The PWM servo amplifier is used on small-size servo applications that use DC brush-type servomotors. Figure 11-89 shows a diagram for this type of amplifier. From the diagram you can see that single-phase AC power is provided to the amplifier as the supply at the lower left part of the diagram. The AC voltage is rectified and sent to the output section of the drive that is shown in the top right comer of the diagram. The output section of the drive uses four IGBTs to create the pulse-width modulation waveform. The IGBTs are con-nected so that they provide 30-120 volts DC and up to 30 A to the brush-type DC servo-motor. The polarity of the motor is indicated in the diagram.
The remaining circuits show a variety of fault circuits in the middle of the diagram that originate from the fault logic board and provide an output signal at the bottom of the diagram. You should notice that the fault output signals include overvoltage, overtempera-ture, and overcurrent. A fourth signal is identified as SSO (system status output), which in-dicates the status of the system as faulted anytime a fault has occurred. A jumper is used to set the SSO signal as an open collector output with a logic level "1" indicating the drive is ready, or as a normally closed relay indicating the drive is ready.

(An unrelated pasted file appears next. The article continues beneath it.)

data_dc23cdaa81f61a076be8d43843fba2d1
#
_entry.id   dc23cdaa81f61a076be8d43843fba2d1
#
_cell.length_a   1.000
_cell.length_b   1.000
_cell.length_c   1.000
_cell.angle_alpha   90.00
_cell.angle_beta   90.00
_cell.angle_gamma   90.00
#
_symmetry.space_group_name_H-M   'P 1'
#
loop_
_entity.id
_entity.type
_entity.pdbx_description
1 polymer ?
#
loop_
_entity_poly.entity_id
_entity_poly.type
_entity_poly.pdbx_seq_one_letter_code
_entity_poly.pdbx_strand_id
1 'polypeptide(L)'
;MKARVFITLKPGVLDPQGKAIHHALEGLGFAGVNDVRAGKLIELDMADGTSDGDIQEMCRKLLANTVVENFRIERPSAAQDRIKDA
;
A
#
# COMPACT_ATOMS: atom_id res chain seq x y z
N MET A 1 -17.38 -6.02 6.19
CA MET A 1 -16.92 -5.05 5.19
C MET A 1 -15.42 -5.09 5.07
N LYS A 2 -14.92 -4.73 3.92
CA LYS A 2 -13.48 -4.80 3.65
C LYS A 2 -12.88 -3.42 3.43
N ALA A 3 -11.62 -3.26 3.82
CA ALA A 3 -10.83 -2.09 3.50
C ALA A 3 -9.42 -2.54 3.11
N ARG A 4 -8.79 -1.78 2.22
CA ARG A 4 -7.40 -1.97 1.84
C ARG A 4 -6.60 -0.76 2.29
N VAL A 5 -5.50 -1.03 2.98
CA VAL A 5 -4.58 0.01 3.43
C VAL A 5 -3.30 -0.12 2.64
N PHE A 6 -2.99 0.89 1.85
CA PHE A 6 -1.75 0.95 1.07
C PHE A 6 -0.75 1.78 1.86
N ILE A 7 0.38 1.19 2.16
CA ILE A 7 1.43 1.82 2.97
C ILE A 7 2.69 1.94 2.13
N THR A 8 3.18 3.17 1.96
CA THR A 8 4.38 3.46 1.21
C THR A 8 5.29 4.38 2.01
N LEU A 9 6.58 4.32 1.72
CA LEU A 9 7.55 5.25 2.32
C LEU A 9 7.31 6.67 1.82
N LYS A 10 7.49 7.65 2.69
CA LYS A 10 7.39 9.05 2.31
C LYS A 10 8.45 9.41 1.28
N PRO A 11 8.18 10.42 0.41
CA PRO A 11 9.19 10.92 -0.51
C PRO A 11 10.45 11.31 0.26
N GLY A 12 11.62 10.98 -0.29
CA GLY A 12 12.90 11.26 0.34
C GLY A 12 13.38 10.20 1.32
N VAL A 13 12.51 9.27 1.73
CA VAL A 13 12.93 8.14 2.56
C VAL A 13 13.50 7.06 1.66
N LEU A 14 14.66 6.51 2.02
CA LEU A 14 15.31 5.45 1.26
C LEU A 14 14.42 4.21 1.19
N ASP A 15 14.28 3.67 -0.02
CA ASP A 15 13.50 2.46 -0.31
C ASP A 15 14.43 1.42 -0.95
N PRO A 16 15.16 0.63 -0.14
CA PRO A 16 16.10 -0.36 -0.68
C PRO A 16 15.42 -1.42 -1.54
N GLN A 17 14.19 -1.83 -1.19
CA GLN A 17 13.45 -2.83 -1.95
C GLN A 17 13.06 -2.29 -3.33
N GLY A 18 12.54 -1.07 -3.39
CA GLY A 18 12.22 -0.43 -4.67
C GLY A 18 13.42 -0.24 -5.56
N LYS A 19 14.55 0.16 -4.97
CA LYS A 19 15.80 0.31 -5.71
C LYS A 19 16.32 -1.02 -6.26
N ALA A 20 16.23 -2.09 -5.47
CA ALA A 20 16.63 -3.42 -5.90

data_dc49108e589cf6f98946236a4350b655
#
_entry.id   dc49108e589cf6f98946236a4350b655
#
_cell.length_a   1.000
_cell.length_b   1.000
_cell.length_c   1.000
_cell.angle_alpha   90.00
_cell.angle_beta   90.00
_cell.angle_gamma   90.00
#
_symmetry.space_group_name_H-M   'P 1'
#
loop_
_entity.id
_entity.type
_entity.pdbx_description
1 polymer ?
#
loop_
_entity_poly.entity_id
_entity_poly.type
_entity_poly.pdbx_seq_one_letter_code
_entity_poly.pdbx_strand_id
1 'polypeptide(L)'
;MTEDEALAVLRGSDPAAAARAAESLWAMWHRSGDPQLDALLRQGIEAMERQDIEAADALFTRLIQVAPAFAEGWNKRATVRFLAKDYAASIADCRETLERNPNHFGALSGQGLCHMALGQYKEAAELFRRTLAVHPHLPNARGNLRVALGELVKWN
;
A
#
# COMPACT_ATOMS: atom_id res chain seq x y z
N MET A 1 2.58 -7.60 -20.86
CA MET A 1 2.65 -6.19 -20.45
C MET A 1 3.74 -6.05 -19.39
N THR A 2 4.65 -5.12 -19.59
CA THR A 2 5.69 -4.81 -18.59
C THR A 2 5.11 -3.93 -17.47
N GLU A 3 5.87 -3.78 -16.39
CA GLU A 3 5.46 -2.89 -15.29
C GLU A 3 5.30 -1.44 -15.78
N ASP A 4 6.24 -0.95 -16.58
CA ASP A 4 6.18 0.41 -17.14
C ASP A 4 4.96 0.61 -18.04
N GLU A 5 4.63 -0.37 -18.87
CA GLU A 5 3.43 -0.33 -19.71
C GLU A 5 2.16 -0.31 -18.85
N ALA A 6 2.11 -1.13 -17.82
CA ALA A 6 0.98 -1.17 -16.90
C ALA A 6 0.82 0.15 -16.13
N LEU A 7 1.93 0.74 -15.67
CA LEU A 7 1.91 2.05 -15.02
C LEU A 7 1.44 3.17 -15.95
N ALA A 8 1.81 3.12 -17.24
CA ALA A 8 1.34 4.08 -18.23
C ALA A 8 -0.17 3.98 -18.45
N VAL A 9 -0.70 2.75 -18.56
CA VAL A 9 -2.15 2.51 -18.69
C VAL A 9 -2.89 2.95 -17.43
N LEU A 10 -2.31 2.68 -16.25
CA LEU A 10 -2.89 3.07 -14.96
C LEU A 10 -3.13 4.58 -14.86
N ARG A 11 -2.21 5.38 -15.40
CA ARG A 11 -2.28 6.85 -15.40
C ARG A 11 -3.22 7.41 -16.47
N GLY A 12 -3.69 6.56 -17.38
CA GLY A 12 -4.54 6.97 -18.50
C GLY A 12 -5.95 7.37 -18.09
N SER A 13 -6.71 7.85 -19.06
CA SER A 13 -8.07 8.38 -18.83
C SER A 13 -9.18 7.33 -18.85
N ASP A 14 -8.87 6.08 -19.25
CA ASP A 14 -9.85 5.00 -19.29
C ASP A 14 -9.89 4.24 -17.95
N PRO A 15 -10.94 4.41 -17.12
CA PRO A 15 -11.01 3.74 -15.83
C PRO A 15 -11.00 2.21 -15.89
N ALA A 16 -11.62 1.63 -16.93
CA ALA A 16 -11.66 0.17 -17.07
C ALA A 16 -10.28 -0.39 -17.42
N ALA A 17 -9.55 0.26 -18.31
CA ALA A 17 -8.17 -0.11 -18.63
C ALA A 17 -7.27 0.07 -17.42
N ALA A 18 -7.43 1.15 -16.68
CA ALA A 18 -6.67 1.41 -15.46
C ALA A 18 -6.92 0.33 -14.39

The input terminals at the bottom right part of the diagram are used to enable or inhibit the drive, and to select forward amplifier clamp (FAC) or reverse amplifier clamp (RAC). The inhibit signal is used as a control signal, since it inhibits the output stage of the amplifier if it is high. The FAC and RAC signals limit the current in the opposite direction to 5%.
The input signals are shown in the diagram at the upper left side. The VCS (velocity command signal) requires a +VCS and a -VCS signal to provide the differential signal.